Nematode Management in Cole Crops1

Z. J. Grabau and J. W. Noling 2

Plant-Parasitic Nematodes

Plant-parasitic nematodes are microscopic roundworms that feed on plant tissue. Most plant-parasitic nematodes live in the soil and attack the roots of plants. This can reduce yield by reducing root function and consequently plant growth. Cole crops are selected plants in the family Brassicaceae whose leaves or shoots are harvested. They include cabbage, broccoli, Brussels sprouts, cauliflower, collards, and others. Many different genera and species of nematodes cause damage in Florida cole crop production (Rhoades 1986; McSorley and Dickson 1995; Perez et al. 2000b). In many cases, a mixed community of plant-parasitic nematodes is present in a field, rather than a single species. The most important nematode pests of cole crops in Florida are species of root-knot nematodes (Meloidogyne spp.), sting nematode (Belonolaimus longicaudatus), stubby-root nematodes (primarily Nanidorus minor), and awl nematode (Dolichorus spp.). For more information about these nematodes, see the following publications on sting nematode (Crow 2018), stubby-root nematodes (Crow 2017), and awl nematode (Crow and Brammer 2018). Sugarbeet cyst nematode (Heterodera schachtii) has been a serious problem in local areas of central Florida (Rhoades 1970). Several other nematodes are associated with cole crops, but their impact on yield is either low or unknown.

Plant-parasitic nematodes can be grouped based on their feeding habits, and this can be an important factor in diagnostics and management. Nematode life stages include the egg, four pre-adult juvenile stages, and a mature adult stage. All plant-parasitic nematodes have a stylet, which is a needle-like mouthpart that is typically hollow and used to draw nutrients from the host plant. Migratory ectoparasites (Figure 1) are mobile (migratory), and only their stylet enters the root while feeding; the rest of the body remains outside (ectoparasite). These nematodes move from one root feeding site to another. Sting, stubby-root, and awl nematodes are migratory ectoparasites. Migratory endoparasites are mobile and move from site to site when feeding, but fully enter the root to feed. Lesion nematode (Pratylenchus spp.) is an example of a migratory ectoparasite (Figure 2). Sedentary endoparasites enter the root to feed, but they induce the plant to form a complex feeding site and do not move from this site once established as a juvenile or adult female (Figure 3). The female stage of sedentary endoparasites becomes enlarged as it feeds and produces hundreds of eggs. Root-knot and cyst nematodes are sedentary endoparasites.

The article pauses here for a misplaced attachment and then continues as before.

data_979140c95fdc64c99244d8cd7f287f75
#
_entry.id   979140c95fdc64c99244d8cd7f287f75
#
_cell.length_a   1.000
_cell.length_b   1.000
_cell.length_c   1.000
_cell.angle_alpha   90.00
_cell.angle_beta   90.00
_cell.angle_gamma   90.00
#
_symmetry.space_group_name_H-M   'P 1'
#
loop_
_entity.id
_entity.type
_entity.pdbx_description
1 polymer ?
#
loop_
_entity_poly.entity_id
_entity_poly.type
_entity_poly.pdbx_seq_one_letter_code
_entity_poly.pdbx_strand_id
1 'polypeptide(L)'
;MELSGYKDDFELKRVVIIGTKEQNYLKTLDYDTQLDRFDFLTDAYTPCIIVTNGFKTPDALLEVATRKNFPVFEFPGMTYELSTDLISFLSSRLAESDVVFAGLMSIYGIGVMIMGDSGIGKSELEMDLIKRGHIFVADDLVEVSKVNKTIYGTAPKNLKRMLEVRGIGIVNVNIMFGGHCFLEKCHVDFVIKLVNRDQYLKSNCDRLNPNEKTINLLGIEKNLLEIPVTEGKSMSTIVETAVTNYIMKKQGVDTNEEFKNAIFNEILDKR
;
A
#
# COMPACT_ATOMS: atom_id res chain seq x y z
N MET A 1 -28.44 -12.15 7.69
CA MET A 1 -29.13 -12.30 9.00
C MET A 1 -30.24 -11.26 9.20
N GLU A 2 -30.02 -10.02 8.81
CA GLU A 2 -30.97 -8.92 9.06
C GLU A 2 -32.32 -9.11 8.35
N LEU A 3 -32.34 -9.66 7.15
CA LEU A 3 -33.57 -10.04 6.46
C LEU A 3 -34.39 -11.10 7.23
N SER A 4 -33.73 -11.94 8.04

Figure 1. Migratory ectoparasites (sting nematode pictured here) insert their stylets to feed, leaving their bodies outside the root.
Figure 1.  Migratory ectoparasites (sting nematode pictured here) insert their stylets to feed, leaving their bodies outside the root.
Credit: Ole Becker, University of California Riverside. Used with permission

Figure 2. Migratory endoparasites feed with their bodies inside the root and move from site to site in the root to feed. Generally, all life stages are of a relatively similar size.
Figure 2.  Migratory endoparasites feed with their bodies inside the root and move from site to site in the root to feed. Generally, all life stages are of a relatively similar size.
Credit: A. C. Hixson, UF/IFAS

Figure 3. Sedentary endoparasites (root-knot nematode pictured here) establish a complex feeding site in the root as a juvenile or immature female and do not move from that site for the rest of their lives. Adult females enlarge as they feed and produce eggs.
Figure 3.  Sedentary endoparasites (root-knot nematode pictured here) establish a complex feeding site in the root as a juvenile or immature female and do not move from that site for the rest of their lives. Adult females enlarge as they feed and produce eggs.
Credit: N. S. Sekora, UF/IFAS